At first, the changes came slowly such as the introduction of social distancing. Then the schools, shops and everything else started closing down. I was really happy when the school shut as I could wake up as late as I like as long as I got all the work done. Then, after my work was complete I had the rest of the day off. Although being stuck at home brought some positives, it also brought some negatives. This included not being able to go out to see my friends and do other activities. When we did go out we had to make sure we were staying safe.
Being stuck at home gave me the time to do things that I never had time to do until now. I was more productive around the house and did more chores while I was stuck at home. One thing that I didn’t get to do that I was looking forward to was my trip to France and Italy. We were scheduled to leave at the start of April and it would last for about 2 weeks. We were going to do lots of activities and it was going to be a blast. Unfortunately, the borders had been shut and there were so many cases over there that I was kind of worried about being exposed to the virus.
Being stuck at home brought many positives as well as negatives. I kept in touch with my friends and made sure I was getting my work done. I took up the challenge of working online at home and it ended up being quite easy to do. I wish I could say being with my family was nice but having a family of 8 people, it could get crowded at times. Hopefully, we can eliminate the virus and come up with a vaccine for future cases and the world can go back to normal.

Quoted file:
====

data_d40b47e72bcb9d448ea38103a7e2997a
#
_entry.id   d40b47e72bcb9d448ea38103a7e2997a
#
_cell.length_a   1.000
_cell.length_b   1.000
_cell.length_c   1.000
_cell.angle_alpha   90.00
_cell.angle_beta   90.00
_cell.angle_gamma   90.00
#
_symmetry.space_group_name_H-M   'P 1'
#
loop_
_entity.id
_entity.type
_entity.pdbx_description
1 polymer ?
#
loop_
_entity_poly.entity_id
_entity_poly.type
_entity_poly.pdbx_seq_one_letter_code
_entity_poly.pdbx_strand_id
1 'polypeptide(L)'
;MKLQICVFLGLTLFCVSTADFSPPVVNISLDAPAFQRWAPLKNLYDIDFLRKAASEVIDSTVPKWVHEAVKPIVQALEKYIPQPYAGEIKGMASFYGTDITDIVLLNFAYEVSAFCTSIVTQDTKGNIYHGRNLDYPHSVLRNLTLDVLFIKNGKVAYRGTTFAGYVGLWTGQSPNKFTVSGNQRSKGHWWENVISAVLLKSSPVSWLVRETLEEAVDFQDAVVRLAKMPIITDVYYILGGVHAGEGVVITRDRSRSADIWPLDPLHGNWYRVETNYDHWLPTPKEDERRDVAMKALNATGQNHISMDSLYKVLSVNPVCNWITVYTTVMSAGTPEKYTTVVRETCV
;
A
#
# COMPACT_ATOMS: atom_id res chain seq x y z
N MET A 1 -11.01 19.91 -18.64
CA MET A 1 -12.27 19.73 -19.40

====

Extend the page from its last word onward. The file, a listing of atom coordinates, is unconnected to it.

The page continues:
A Day in my Life: Lily, 14, Xavier Catholic College, Australia
The pandemic that took the world by surprise changed everyone’s lives today. Schools cancelled, restaurants closed and small lively towns, like mine turned into ghost towns. The people in my town are lucky as we were quick to act and shut places down and told everyone to stay inside their home. Parks, benches and bus shelters were quickly taped up to prevent gatherings. Everyone was now in their houses constantly checking new reports and watching the news hoping the virus would not reach us. In my town people went into panic and started to stock up on supplies, toilet paper was a rare sight. I am not sure why people thought toilet paper would protect them but it was nowhere to be seen.
We were still going to school like usual but there were less and less people there each day, as parents’ worries started to grow. My family went everyday, at this point everyone still thought that the virus was a joke or funny. As schools around the world started to shut, people at my school were so excited for the day we could not go to school. When the day came everyone was so excited thinking it was an extra holiday, soon to realise that nothing was open and it was not going to be a normal couple of months. My family started to stock up just in case the numbers spiked and everyone was to stay inside. The numbers spiked and only people from the same family could go outside for only exercise and to go food shopping. Toilet paper was back in stock but then there was no baking materials because everyone started to bake to pass the time.